Candida Immune Complex
Candida immune complexes which form in vivo are comprised of Candida albicans antigen, anti-candida IgG antibodies, and complement. The presence of these complexes is an indication of overgrowth of Candida albicans in the gut. Candida overgrowth was first described by brabander and associates in 1957. Diagnosis of the condition has been difficult due to the ubiquitous nature of candida resulting in the existence of antibodies to it in a large percentage of the "normal population". It is also difficult to isolate by culture from stool due to the overgrowth by normal intestinal flora. The symptoms of candida intestinal overgrowth include bloating, itching, and skin rashes. Lehman and Reiss suggested that the presence of immune complexes to candida is an objective means of diagnosing the condition. The results of Broughton and Lanson have concluded that the marker for candida immune complexes not only aid in diagnosing intestinal overgrowth, but that levels of complexes decrease during successful treatment of the condition.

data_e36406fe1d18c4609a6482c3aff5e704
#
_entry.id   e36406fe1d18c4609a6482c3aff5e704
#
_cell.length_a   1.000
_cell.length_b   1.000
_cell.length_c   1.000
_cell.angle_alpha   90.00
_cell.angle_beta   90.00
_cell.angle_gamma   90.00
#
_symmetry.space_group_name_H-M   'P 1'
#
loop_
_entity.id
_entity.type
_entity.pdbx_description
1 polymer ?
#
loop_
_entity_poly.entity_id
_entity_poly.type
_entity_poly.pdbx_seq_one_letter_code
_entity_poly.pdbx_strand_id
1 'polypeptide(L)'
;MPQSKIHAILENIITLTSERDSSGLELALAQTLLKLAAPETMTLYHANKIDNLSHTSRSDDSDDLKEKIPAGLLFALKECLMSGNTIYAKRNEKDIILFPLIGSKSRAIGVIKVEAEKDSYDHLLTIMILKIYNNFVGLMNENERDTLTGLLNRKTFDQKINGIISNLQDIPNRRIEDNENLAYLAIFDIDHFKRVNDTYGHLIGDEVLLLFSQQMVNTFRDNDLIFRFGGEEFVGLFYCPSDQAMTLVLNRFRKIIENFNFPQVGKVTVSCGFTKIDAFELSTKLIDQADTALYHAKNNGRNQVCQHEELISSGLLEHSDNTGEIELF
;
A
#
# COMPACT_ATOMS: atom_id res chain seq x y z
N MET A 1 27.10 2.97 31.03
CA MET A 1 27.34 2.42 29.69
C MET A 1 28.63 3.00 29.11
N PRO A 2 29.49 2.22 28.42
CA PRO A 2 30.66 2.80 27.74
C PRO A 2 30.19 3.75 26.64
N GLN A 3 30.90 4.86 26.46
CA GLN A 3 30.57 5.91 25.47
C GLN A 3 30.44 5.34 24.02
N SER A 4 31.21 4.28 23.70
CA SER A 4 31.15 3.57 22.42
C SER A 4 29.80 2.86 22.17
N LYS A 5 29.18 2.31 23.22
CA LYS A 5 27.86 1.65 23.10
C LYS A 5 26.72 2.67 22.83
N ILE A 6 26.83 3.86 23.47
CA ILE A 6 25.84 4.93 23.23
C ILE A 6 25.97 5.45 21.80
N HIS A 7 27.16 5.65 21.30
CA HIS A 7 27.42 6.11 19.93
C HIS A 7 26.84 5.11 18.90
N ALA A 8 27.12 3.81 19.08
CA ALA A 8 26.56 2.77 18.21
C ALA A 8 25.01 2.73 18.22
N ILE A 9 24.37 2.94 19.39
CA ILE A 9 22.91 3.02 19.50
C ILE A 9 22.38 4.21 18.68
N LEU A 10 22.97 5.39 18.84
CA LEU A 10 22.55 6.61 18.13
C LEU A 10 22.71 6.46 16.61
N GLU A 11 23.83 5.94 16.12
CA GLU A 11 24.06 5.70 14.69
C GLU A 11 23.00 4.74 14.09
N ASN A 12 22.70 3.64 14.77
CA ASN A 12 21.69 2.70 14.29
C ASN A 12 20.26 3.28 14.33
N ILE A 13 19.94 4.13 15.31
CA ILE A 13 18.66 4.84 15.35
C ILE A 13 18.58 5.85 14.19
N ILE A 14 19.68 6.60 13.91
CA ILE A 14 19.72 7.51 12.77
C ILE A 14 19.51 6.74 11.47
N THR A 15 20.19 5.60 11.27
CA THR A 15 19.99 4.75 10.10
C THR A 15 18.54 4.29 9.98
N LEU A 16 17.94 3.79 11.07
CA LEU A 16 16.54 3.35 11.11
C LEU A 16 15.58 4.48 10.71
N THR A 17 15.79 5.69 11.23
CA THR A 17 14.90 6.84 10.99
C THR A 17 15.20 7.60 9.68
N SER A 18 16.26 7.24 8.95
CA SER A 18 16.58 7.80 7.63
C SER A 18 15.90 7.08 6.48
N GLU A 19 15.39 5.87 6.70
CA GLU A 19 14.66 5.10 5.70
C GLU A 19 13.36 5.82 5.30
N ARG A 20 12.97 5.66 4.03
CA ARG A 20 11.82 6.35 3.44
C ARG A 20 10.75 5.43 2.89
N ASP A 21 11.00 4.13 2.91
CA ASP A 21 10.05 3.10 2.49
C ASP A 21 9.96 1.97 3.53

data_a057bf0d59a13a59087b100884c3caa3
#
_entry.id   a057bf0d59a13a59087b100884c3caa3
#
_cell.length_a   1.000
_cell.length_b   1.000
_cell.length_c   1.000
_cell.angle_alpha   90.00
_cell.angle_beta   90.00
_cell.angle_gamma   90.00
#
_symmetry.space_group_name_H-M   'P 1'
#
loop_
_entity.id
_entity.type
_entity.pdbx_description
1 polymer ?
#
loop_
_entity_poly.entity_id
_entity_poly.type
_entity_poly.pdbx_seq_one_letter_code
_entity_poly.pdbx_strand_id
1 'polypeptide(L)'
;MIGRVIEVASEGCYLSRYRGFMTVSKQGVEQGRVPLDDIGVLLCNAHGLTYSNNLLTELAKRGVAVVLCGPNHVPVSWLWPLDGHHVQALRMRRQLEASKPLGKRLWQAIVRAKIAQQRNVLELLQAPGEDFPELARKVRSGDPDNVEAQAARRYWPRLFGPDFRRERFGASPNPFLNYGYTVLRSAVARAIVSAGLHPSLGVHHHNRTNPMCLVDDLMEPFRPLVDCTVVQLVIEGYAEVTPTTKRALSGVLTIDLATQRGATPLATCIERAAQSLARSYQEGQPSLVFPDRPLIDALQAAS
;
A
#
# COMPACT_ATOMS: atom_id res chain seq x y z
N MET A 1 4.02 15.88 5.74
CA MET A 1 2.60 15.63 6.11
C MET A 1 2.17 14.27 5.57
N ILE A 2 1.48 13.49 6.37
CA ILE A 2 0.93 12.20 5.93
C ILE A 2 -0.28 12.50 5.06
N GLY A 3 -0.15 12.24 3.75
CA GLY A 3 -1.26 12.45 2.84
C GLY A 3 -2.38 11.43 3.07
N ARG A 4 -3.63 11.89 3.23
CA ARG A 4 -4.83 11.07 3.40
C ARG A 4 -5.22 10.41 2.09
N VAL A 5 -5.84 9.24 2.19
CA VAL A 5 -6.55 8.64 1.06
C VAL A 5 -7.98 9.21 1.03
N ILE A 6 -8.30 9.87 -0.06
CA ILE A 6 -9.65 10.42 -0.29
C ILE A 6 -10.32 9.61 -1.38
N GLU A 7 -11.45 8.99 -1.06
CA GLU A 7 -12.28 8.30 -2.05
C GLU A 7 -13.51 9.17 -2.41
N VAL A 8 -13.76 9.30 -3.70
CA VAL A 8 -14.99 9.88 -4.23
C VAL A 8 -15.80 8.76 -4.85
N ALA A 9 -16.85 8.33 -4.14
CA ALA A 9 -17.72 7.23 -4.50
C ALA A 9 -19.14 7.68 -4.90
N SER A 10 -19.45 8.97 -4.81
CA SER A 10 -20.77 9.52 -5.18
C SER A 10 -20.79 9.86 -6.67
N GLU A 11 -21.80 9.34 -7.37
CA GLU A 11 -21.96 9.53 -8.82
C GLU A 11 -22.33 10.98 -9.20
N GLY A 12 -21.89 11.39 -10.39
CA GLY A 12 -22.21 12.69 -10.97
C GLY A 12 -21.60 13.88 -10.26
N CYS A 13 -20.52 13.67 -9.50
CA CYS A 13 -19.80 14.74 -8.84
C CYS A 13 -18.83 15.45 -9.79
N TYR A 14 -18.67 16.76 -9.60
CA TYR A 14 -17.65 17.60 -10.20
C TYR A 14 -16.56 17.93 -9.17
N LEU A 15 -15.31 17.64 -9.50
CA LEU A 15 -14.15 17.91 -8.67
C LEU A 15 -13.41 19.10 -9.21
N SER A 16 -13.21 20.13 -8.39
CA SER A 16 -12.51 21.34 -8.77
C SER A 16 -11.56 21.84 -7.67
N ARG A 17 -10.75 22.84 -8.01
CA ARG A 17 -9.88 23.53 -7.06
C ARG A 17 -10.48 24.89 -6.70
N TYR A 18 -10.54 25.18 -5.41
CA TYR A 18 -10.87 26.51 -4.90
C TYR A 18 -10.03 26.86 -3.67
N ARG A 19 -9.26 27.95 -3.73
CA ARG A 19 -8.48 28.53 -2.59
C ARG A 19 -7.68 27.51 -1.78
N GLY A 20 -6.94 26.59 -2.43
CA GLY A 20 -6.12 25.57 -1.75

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Preparation: Please do not exercise prior to testing. It is best that your blood is taken in a rested state.